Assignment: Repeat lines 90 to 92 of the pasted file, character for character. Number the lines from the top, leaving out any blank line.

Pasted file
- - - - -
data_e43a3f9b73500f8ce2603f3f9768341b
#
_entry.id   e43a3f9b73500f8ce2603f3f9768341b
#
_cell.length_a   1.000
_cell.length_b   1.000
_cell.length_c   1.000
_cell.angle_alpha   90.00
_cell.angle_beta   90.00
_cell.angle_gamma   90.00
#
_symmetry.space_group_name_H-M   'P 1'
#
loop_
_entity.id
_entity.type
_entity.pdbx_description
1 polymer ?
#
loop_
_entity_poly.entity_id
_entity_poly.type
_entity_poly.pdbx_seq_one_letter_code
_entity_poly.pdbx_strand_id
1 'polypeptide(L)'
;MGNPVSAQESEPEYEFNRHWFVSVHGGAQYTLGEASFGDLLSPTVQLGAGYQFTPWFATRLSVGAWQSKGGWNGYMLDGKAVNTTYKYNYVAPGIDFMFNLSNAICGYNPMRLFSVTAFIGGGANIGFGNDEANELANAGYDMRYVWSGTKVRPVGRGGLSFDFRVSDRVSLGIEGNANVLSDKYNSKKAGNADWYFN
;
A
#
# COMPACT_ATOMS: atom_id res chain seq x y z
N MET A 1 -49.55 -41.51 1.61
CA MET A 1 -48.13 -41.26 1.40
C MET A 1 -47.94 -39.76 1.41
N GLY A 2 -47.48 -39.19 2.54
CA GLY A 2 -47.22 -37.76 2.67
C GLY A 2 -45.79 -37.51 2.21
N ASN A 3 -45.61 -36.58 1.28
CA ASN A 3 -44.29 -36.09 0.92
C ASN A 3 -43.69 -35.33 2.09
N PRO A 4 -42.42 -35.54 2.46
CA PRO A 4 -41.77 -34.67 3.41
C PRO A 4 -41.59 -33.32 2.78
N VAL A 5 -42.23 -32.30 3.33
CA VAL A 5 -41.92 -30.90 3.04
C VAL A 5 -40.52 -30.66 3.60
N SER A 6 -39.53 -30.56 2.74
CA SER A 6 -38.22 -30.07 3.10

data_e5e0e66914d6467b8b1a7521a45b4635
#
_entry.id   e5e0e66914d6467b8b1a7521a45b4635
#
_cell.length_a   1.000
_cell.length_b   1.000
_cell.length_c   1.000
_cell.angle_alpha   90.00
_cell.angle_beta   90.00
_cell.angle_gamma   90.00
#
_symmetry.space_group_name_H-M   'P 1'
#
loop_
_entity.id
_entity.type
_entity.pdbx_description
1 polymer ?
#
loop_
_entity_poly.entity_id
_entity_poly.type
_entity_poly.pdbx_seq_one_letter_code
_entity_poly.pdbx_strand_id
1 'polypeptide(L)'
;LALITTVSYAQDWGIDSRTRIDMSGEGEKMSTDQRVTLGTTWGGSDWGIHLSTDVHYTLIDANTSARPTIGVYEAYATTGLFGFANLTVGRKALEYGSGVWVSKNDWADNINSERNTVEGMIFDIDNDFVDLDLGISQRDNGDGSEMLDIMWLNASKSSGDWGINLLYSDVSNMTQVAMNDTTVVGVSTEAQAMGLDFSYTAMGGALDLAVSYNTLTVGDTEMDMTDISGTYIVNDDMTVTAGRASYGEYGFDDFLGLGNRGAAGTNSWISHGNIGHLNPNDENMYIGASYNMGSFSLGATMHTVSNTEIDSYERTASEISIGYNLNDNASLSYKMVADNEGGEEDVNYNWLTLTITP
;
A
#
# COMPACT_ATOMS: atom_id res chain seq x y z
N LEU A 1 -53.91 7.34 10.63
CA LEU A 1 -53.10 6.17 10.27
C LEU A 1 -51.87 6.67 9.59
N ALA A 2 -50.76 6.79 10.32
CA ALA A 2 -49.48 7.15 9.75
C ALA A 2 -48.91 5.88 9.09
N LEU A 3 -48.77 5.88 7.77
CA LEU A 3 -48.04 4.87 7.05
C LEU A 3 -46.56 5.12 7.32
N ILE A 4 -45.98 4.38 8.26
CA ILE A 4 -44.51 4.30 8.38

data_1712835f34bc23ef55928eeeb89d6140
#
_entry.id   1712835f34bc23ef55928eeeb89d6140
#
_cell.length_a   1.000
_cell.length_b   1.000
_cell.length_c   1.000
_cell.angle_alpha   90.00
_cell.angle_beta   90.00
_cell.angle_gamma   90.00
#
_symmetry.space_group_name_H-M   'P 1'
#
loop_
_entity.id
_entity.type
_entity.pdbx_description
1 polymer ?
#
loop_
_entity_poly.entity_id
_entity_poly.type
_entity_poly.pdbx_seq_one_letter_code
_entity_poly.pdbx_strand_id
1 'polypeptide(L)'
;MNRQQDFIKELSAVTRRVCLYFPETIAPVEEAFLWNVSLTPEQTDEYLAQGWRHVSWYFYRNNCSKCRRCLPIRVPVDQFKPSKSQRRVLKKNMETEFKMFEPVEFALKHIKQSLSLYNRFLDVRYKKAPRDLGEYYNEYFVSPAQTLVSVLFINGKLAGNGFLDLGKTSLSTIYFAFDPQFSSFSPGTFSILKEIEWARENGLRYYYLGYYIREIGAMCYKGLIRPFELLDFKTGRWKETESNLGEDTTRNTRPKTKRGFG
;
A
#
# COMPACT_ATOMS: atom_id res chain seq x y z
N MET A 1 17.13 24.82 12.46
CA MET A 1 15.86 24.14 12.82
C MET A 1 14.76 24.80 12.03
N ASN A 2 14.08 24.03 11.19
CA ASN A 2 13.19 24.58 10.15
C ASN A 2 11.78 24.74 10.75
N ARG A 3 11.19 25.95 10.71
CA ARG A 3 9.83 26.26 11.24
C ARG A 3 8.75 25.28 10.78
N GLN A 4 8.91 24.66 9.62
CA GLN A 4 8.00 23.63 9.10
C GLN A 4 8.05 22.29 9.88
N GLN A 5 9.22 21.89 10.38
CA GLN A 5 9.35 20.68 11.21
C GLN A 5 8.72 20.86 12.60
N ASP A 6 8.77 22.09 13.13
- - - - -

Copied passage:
#
_entry.id   1712835f34bc23ef55928eeeb89d6140
#